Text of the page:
Jack Zhou, 2015, Woodrow Wilson School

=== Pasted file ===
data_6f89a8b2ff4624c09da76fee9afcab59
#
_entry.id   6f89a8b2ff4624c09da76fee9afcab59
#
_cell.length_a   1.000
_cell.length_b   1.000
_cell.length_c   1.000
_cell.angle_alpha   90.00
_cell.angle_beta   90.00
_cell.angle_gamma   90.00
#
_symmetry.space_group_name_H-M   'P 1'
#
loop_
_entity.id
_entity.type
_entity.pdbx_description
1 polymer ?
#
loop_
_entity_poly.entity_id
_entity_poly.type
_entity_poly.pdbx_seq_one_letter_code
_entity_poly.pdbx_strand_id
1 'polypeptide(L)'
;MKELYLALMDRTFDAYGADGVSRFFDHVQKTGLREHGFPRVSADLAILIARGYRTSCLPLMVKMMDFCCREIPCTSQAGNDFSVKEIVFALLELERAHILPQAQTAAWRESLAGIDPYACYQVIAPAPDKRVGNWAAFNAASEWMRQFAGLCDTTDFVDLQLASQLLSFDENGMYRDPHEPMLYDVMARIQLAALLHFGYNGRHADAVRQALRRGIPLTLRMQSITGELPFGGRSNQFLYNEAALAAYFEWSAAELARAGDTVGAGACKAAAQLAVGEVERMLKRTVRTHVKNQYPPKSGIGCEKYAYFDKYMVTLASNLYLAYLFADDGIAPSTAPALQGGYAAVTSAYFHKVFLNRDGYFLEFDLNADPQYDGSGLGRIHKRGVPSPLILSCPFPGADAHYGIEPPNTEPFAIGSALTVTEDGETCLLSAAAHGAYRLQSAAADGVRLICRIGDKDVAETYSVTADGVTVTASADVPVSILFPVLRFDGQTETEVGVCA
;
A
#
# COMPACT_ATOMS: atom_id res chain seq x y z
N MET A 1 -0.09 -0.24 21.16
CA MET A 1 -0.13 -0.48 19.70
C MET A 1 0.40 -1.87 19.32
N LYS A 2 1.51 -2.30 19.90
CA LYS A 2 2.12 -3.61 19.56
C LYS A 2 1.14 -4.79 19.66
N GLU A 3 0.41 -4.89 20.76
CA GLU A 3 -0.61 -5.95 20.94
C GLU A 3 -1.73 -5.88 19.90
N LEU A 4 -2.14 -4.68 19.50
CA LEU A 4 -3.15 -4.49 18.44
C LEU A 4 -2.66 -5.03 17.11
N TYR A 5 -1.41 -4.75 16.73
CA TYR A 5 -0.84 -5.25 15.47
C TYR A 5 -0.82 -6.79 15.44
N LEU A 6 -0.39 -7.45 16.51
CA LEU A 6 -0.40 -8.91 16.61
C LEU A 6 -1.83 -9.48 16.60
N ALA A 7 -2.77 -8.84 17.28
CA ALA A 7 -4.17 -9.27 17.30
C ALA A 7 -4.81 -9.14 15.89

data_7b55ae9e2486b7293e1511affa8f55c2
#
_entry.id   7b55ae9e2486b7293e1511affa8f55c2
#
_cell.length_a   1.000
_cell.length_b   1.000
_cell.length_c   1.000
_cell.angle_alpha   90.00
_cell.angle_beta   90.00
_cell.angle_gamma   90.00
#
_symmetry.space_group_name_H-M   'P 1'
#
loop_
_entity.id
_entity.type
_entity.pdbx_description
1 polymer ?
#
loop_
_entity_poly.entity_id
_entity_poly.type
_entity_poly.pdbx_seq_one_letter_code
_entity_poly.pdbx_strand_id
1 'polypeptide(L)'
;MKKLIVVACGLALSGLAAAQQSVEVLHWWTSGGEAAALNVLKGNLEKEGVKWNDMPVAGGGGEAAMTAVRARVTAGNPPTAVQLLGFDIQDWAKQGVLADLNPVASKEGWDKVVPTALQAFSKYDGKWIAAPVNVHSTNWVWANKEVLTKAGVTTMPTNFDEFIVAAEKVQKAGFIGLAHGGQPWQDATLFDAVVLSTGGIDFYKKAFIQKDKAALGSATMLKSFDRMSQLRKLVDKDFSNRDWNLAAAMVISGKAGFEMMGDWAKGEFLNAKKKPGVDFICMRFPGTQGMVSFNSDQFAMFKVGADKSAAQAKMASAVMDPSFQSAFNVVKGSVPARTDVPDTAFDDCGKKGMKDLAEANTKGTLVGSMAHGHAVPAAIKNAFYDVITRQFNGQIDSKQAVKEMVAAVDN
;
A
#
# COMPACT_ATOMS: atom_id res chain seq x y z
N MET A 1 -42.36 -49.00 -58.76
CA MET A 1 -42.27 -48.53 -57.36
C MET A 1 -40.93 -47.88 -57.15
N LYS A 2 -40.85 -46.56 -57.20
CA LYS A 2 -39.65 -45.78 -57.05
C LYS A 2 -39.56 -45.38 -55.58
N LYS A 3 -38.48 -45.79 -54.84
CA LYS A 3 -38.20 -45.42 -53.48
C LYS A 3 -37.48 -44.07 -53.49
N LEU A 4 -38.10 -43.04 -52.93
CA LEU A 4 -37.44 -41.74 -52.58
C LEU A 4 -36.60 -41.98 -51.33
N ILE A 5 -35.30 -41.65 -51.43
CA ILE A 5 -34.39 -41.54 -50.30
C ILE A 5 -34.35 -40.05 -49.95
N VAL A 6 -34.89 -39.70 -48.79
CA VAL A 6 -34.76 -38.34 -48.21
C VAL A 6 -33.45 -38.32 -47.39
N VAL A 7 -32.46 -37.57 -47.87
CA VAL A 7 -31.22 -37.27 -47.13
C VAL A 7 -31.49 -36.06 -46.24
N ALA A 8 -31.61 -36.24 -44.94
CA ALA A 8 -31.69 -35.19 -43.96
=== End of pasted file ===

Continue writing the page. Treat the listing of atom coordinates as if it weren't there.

This summer I interned in the Sigman Lab at Princeton University where I worked on the nutrient cycle between corals and their photosynthetic symbionts and how it changes in a warming world. One of the most salient signs of global warming is coral bleaching, the phenomena where corals eject their symbionts in response to a change in temperature and transform a coral reef into a bleach-white expanse of calcium carbonate. My tasks this summer included calibrating an Elemental Analyser to be sensitive to isotopic differences at the nano-mole scale, establishing a procedure for coral-symbiont separation and analyzing samples for isotopic differentials. I also spent a week in Bermuda collecting samples for my analysis. I experienced firsthand how fieldwork is accomplished and the importance of teamwork and communication while out in the field. I wish that I had partaken in this internship earlier in my Princeton career, as it would have definitely changed my academic trajectory. Nonetheless, this internship was an extremely rewarding experience and I am grateful that I had the chance to conduct scientific fieldwork and research before I graduate.